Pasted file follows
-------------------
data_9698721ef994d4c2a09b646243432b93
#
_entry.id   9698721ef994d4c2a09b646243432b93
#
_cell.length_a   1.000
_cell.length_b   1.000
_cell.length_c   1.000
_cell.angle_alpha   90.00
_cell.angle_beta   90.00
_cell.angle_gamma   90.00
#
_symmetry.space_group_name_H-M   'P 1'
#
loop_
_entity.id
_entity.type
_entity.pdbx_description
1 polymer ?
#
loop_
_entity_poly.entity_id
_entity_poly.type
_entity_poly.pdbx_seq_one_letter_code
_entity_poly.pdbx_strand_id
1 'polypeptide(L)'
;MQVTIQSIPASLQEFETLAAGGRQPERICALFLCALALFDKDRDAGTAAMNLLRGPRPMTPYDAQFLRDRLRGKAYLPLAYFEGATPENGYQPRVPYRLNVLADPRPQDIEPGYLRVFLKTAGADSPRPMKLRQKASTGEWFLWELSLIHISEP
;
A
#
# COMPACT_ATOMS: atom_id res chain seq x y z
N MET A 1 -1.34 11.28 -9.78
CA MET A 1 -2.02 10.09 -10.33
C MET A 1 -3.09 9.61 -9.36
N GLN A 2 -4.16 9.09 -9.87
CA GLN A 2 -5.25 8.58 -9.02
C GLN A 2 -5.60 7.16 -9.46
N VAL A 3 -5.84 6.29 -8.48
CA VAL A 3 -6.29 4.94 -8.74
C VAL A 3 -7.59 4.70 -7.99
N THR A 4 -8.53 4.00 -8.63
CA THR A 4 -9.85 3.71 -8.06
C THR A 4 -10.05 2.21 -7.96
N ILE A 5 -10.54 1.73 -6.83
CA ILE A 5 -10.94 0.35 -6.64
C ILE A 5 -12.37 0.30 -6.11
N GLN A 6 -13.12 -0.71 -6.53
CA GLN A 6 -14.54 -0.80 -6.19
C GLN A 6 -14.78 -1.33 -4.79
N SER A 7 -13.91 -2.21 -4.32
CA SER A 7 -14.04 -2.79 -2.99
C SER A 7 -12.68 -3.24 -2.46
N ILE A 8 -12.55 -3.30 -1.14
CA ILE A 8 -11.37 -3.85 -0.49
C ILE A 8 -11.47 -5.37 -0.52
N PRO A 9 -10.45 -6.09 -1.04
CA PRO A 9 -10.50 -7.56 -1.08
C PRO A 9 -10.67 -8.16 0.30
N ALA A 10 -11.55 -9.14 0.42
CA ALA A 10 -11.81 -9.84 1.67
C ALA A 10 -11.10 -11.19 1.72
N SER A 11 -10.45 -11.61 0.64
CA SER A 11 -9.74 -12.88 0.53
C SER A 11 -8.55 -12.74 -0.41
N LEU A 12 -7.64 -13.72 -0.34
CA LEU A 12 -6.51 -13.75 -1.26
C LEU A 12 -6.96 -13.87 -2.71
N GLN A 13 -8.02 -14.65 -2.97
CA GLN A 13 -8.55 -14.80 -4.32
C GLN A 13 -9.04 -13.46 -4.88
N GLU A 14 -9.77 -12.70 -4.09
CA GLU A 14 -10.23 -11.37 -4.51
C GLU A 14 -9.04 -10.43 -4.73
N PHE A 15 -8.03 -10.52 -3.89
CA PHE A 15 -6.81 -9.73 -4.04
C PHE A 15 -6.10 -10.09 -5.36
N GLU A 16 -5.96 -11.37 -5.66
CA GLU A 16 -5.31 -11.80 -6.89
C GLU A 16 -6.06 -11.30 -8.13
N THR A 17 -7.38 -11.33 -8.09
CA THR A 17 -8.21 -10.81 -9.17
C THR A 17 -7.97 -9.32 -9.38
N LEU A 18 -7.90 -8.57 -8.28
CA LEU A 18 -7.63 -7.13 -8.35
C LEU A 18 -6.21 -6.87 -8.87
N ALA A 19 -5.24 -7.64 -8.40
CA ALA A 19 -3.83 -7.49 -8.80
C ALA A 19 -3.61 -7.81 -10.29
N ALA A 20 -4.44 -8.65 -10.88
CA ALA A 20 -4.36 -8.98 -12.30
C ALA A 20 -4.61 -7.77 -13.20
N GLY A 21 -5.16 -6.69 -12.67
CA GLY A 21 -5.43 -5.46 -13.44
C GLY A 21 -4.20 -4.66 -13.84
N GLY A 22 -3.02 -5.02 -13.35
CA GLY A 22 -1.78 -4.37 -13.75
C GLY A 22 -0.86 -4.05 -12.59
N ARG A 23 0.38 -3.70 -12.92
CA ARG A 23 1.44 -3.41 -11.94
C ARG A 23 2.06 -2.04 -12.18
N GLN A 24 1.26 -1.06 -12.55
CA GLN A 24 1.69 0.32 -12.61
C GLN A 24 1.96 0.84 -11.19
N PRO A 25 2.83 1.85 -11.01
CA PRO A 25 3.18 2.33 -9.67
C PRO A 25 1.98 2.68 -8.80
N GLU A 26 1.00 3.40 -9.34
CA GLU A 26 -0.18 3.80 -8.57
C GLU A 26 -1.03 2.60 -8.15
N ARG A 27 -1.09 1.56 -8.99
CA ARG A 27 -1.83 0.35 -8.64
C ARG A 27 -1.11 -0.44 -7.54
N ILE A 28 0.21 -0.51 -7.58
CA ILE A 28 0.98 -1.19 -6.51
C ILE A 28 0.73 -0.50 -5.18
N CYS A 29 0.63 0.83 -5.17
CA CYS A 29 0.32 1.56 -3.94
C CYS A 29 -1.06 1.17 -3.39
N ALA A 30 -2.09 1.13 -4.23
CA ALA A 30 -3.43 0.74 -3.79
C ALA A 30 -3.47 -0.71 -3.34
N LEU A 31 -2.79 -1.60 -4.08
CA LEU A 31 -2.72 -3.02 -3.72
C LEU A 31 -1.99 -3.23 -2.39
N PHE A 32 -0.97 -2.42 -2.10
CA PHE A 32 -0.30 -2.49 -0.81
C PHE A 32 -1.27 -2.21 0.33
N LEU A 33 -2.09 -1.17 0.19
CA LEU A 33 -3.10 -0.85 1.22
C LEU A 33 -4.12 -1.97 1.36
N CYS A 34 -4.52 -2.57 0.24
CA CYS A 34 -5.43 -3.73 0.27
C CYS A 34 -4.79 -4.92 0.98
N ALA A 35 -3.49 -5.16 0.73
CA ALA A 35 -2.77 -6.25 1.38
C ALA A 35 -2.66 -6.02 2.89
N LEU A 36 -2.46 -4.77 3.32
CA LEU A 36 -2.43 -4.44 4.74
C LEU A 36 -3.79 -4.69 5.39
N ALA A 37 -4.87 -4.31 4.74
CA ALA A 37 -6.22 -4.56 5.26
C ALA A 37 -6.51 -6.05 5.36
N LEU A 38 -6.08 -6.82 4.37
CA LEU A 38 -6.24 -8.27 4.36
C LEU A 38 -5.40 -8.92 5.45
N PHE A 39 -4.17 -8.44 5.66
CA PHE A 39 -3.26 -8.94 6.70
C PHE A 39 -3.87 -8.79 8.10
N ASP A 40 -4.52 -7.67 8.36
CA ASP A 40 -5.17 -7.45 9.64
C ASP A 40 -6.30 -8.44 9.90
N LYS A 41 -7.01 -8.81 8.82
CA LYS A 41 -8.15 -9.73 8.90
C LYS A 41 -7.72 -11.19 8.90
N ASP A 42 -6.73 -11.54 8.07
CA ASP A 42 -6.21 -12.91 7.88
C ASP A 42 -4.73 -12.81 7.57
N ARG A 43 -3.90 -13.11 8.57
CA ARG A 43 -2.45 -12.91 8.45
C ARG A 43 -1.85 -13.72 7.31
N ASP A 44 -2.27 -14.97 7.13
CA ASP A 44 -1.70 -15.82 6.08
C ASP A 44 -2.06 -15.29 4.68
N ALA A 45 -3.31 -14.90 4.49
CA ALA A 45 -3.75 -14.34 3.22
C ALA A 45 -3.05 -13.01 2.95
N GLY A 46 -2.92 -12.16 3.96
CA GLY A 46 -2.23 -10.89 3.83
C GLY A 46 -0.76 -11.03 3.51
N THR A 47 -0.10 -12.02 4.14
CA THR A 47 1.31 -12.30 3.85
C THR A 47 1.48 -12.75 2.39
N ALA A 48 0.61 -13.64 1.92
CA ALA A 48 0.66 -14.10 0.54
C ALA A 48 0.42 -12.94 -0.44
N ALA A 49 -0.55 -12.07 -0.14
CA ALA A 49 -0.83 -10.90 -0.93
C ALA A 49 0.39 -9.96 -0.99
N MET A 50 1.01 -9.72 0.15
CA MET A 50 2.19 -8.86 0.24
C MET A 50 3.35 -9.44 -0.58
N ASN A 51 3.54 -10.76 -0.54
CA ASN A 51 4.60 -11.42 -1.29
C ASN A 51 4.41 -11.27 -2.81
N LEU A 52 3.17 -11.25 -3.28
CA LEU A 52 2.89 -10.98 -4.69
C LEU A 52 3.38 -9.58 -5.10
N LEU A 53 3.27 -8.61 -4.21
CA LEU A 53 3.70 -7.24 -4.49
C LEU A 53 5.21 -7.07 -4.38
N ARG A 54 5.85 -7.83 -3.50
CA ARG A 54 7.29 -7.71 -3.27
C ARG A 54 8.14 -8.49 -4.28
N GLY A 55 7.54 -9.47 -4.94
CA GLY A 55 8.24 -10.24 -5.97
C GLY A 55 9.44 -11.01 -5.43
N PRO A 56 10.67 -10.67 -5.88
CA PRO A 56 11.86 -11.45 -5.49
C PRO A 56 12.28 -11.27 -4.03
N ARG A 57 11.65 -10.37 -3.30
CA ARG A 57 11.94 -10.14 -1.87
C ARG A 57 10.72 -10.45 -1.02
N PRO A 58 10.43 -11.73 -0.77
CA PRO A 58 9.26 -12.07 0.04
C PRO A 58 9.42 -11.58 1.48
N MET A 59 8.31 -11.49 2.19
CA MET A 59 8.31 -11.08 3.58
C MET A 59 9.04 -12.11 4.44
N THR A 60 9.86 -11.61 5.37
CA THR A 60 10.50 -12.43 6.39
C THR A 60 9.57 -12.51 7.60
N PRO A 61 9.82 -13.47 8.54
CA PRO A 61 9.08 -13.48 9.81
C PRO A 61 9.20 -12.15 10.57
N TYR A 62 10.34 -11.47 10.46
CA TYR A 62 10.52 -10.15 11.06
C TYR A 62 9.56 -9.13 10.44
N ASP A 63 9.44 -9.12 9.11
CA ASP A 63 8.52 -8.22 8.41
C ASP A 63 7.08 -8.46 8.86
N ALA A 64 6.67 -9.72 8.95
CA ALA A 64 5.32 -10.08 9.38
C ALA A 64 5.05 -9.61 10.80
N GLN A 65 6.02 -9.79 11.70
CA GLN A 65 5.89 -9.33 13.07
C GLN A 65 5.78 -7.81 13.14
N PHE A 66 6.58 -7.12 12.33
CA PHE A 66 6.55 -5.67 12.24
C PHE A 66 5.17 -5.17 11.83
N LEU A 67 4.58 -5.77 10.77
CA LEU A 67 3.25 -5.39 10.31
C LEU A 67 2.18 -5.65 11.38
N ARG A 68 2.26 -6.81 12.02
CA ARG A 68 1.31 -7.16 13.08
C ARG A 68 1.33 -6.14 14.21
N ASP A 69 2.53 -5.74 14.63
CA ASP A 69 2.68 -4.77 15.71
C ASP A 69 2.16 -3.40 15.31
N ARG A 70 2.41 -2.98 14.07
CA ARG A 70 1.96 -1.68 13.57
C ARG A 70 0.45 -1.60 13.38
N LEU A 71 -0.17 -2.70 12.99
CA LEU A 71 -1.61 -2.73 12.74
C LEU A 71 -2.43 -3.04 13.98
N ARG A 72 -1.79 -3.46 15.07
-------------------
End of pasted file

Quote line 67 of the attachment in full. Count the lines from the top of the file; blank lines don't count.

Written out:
N GLN A 13 -8.02 -14.65 -2.97